A Peregrine Falcon And A Frozen Coot

Yesterday morning went from bust to boom at the very last minute possible.

Our bird photography location of choice was Farmington Bay WMA but as we got closer to it on the freeway it looked like it would be socked in with fog so we tucked our tails between our legs, turned around and headed back home. In a last-minute attempt to salvage the morning we decided to try another location but that also turned out to be a bust so we stowed our cameras in our lens caddies and turned around to leave the area, thoroughly defeated and discouraged.

But seconds before I turned onto a busy road and picked up speed a Peregrine Falcon saved our bacon.

 

1/1250, f/5.6, ISO 1250, Canon 7D Mark II, Canon EF 500mm f/4L IS II USM + EF 1.4 III Extender, not baited, set up or called in

I believe it to be an adult female and she was sitting motionless in the grass. It was only a few minutes after the sun came up over the nearby mountains but they were shrouded in heavy clouds so the light was atrocious. But hey, I’ll photograph a Peregrine no matter the conditions.

 

 

1/1000, f/5.6, ISO 1250, Canon 7D Mark II, Canon EF 500mm f/4L IS II USM + EF 1.4 III Extender, not baited, set up or called in

Eventually she began creeping stealthily through the heavily frosted grass but at first I had no idea why she was being so sneaky about it.

 

 

1/1000, f/5.6, ISO 1250, Canon 7D Mark II, Canon EF 500mm f/4L IS II USM + EF 1.4 III Extender, not baited, set up or called in

The first hint I got was a slightly dark spot in the grass that was almost hidden from my view by the slope of the terrain slightly away from me. She was very interested in that dark spot and when she arrived there she…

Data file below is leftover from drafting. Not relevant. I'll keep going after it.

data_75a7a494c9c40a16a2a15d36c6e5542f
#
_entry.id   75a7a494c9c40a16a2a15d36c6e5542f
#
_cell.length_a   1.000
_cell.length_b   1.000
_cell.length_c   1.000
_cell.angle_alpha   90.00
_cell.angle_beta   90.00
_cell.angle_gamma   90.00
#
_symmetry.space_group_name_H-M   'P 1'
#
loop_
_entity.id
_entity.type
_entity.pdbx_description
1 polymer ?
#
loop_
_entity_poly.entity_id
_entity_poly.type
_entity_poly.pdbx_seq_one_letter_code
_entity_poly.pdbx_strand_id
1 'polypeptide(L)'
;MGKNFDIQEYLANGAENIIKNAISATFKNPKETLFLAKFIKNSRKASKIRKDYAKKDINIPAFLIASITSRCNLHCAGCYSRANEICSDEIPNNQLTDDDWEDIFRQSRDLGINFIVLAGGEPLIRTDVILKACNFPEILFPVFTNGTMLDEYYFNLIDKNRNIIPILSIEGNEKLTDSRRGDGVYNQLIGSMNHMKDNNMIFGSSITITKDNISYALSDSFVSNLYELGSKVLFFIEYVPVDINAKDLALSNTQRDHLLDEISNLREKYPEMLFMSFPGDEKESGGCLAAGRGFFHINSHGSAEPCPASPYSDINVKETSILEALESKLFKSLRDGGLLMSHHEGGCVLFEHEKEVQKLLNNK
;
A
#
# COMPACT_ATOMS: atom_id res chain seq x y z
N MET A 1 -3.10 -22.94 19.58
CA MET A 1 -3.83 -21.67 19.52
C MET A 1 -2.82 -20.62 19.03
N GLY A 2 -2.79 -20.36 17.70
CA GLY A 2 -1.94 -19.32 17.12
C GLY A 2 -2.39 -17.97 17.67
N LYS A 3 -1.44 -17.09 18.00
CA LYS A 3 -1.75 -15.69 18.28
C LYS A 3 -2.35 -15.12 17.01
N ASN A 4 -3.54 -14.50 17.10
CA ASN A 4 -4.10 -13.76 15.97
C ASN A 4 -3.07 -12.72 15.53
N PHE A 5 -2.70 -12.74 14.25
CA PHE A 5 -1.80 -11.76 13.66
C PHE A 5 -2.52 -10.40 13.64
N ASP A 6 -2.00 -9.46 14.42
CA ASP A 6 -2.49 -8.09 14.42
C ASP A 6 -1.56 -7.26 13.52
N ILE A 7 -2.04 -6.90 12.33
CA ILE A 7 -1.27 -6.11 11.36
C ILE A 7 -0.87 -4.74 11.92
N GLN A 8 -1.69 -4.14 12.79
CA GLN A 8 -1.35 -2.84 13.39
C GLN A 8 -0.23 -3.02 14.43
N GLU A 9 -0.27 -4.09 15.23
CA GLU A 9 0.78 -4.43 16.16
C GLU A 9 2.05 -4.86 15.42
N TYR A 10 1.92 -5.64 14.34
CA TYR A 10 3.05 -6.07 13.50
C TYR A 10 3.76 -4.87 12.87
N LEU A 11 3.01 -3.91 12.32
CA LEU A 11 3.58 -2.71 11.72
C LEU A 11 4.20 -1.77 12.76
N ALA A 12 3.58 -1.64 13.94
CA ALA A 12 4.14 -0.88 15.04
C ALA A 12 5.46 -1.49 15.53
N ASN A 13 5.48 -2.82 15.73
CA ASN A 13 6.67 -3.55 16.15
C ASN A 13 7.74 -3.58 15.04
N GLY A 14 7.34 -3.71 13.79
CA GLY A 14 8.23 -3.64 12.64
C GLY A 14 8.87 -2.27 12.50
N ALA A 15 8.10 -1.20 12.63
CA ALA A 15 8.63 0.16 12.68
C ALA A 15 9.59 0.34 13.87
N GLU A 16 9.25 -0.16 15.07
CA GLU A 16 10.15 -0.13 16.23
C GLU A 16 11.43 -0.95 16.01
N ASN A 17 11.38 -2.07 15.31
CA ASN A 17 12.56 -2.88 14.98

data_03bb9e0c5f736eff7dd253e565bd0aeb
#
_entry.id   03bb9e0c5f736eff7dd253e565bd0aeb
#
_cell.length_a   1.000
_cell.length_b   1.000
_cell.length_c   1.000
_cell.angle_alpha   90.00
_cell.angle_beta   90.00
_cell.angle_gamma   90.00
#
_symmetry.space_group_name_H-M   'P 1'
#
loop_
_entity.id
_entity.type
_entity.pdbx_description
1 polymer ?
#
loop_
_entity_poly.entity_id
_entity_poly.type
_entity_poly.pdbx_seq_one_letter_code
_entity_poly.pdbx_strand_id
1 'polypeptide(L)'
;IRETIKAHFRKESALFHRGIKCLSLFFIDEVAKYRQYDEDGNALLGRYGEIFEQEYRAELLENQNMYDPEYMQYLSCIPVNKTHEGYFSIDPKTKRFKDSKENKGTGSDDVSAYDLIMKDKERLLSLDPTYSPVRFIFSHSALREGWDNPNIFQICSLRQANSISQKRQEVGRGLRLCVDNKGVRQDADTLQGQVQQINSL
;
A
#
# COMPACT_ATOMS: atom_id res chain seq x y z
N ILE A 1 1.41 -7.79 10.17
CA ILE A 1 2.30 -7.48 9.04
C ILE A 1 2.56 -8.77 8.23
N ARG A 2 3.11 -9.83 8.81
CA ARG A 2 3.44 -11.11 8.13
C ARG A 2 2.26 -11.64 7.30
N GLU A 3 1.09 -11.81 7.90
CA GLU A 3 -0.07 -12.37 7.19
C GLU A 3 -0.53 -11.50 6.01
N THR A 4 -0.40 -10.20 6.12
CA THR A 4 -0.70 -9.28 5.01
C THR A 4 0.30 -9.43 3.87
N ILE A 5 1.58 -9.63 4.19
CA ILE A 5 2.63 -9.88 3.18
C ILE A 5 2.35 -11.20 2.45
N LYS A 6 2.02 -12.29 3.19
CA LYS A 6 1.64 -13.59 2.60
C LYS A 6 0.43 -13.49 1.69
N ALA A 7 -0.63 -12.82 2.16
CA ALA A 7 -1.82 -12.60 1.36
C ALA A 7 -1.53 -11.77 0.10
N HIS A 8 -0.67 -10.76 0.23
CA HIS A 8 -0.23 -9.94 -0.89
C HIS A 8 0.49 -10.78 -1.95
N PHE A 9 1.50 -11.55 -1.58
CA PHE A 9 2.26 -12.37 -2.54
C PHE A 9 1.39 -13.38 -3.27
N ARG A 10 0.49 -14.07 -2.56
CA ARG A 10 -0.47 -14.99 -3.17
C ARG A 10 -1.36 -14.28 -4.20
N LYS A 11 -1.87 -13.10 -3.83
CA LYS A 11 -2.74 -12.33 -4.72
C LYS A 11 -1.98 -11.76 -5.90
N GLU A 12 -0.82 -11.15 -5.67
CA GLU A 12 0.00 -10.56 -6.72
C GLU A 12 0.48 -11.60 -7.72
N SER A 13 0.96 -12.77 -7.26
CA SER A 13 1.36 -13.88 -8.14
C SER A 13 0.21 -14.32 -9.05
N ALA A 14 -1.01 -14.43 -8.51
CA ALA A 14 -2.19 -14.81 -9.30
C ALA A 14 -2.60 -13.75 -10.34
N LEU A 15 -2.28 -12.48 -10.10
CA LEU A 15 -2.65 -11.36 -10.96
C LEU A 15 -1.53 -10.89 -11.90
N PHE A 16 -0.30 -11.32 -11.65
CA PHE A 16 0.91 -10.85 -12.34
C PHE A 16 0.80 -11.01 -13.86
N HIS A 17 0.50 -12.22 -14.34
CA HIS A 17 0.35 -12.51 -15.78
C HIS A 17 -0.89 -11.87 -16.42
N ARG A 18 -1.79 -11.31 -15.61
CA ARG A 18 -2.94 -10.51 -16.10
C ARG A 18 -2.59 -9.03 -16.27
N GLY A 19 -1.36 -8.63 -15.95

1/640, f/5.6, ISO 1250, Canon 7D Mark II, Canon EF 500mm f/4L IS II USM + EF 1.4 III Extender, not baited, set up or called in

hooked her talons over whatever was responsible for the spot and claimed her prize. I strongly suspect it had been her kill the previous evening.

 

 

1/1250, f/5.6, ISO 1250, Canon 7D Mark II, Canon EF 500mm f/4L IS II USM + EF 1.4 III Extender, not baited, set up or called in

It turned out to be a dead, frozen coot that had already been partially consumed. Here we can see the stump of the de-feathered and headless neck beneath her raised foot. I always enjoy seeing those huge falcon feet.

 

 

1/1600, f/5.6, ISO 1250, Canon 7D Mark II, Canon EF 500mm f/4L IS II USM + EF 1.4 III Extender, not baited, set up or called in

The coot had apparently been partially stuck to the frozen ground and she struggled to get it unstuck and on top of the grass where she could better deal with it. Here we can see those lobed toes that clearly identify the carcass as that of a coot.

 

 

1/1250, f/5.6, ISO 1250, Canon 7D Mark II, Canon EF 500mm f/4L IS II USM + EF 1.4 III Extender, not baited, set up or called in

When the coot was finally free and laying on top of the grass she raised her wings in triumph and then…

 

 

1/1000, f/5.6, ISO 1250, Canon 7D Mark II, Canon EF 500mm f/4L IS II USM + EF 1.4 III Extender, not baited, set up or called in

began to feed.

 

 

1/2000, f/5.6, ISO 1250, Canon 7D Mark II, Canon EF 500mm f/4L IS II USM + EF 1.4 III Extender, not baited, set up or called in

Because the coot was frozen she had difficulty pulling off large chunks of meat so she had to settle for little bits at a time.

 

 

1/500, f/6.3, ISO 1250, Canon 7D Mark II, Canon EF 500mm f/4L IS II USM + EF 1.4 III Extender, not baited, set up or called in